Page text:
How are ‘salvation’ and ‘the Gospel’ related?

In a mildly controversial answer to that question, Mark Byron (whom you should be reading every day) writes:

Salvation is important, but it isn’t the entirety of the Gospel. My mind goes to the euphemism “Full Gospel” that some Pentecostal types use to describe themselves, insinuating that garden-variety evangelicals avoid the parts of the Gospel that include the Holy Spirit as a hands-on day-to-day player in our lives today.

An overly-salvation-centric Gospel presentation (yes, there can be such) will underplay discipleship and learning about God as a whole. Most folks don’t have that problem, since a salvation message isn’t PC, requiring folks know both that they are sinners in need of a savior and that a Savior is there at the ready to accept them as-is. It’s easy to sugar-coat that issue in a secular setting, but it’s also easy to get off on a fire-and-brimestone tangent, where we focus on our sinfulness and our need of a risen Savior.

At issue here is the language of salvation, and the difficult doctrine of forensic justification.  For those in the Catholic and Orthodox branches of Christianity, ‘salvation’ encompasses the sanctifying work of Christ.  In those theological frameworks, it would be impossible for a salvation-centric gospel presentation to not include discipleship and spiritual disciplines.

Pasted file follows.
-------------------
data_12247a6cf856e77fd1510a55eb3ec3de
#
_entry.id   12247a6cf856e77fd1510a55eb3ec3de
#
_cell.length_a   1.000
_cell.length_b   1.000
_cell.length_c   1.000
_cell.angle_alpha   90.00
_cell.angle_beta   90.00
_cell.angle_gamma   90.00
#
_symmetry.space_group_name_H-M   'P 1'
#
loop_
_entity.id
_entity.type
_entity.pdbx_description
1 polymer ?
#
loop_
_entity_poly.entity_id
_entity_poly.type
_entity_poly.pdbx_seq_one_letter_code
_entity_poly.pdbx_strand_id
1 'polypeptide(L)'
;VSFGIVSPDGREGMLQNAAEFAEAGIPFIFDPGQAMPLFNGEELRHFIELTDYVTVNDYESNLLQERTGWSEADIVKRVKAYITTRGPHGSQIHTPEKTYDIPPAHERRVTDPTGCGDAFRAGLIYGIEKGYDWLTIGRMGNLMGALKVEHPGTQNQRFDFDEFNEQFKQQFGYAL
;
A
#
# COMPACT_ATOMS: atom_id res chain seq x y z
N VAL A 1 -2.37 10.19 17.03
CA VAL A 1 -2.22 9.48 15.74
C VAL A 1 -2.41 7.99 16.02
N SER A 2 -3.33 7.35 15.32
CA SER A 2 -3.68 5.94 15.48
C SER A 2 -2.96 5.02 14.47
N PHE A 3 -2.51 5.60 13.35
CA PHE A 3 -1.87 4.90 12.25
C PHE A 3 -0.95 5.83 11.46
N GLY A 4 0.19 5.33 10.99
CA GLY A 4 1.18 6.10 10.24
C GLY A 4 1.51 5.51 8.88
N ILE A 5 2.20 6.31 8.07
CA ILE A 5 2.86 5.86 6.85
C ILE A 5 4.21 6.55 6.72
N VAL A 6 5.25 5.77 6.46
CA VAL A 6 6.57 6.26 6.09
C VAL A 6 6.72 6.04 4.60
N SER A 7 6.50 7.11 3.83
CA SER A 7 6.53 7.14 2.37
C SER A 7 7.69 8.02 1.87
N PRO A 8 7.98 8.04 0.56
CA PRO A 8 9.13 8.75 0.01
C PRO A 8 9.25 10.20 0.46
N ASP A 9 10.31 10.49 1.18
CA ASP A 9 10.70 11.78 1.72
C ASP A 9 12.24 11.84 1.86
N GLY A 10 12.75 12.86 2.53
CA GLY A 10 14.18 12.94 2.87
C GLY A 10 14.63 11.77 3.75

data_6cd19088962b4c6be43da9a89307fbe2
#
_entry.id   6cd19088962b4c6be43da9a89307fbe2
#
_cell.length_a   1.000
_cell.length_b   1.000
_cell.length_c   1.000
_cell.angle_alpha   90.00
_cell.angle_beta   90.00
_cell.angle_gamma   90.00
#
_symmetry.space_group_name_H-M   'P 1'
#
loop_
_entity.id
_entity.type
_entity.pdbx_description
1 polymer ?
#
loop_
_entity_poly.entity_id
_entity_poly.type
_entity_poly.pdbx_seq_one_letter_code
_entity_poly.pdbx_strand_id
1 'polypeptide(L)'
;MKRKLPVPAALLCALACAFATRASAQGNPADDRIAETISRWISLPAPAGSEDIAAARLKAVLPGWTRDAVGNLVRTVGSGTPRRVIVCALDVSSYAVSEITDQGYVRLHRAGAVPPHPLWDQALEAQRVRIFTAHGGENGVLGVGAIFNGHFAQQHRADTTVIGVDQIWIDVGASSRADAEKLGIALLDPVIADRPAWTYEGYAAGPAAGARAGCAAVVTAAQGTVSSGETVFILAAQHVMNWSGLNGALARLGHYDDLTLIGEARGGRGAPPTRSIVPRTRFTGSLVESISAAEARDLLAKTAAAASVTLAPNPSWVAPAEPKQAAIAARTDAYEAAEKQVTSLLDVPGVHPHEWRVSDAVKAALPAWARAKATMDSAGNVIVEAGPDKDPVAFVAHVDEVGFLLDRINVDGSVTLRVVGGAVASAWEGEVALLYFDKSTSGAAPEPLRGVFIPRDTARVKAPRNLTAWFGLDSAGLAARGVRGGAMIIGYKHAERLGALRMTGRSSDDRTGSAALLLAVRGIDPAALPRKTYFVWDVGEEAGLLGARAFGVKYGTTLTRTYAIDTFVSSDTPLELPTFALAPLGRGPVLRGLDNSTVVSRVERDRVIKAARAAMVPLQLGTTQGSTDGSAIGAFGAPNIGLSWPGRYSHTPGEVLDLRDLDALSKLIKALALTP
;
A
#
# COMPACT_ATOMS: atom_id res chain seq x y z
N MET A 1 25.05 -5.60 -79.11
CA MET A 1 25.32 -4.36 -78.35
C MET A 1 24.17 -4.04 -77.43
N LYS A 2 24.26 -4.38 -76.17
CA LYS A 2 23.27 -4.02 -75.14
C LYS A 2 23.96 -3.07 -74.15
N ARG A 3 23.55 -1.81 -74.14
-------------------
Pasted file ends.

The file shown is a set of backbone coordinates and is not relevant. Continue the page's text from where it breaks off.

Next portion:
If my reading of Calvin (the Reformer with whom I am most familiar) is correct, he is in line with this understanding of the notion of salvation.  The two graces–justification and sanctification–are given together, and only given in Christ.  Salvation is being ‘in Christ,’ which necessarily includes both.
Such an understanding of salvation seems at odds with many evangelical ecclesiologies (including seeker-sensitive ecclesiologies), which seem to separate the work of discipleship from the work of salvation.  If salvation necessarily transforms us and the world around us, then the Church could not be the Church without fostering discipleship and spiritual disciplines.  As it is, those Churches that view the sanctifying work of God as accidental to our salvation undermine not only the Gospel, but the reality of our union with Christ.
I would disagree, then, with what (I think) Mark is saying.  The issue is not that the Gospel is larger than salvation.  It is rather that our concept of salvation is too small.  We are ‘saved,’ we are ‘being saved’, and we ‘will be saved.’  Our salvation produces, encompasses, and is perfected by our discipleship and our continuing intimacy and union with Christ.

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Posted by Matthew Lee Anderson

Matthew Lee Anderson is the Founder and Lead Writer of Mere Orthodoxy. He is the author of Earthen Vessels: Why Our Bodies Matter to our Faith and The End of Our Exploring: A Book about Questioning and the Confidence of Faith. Follow him on Twitter or on Facebook.

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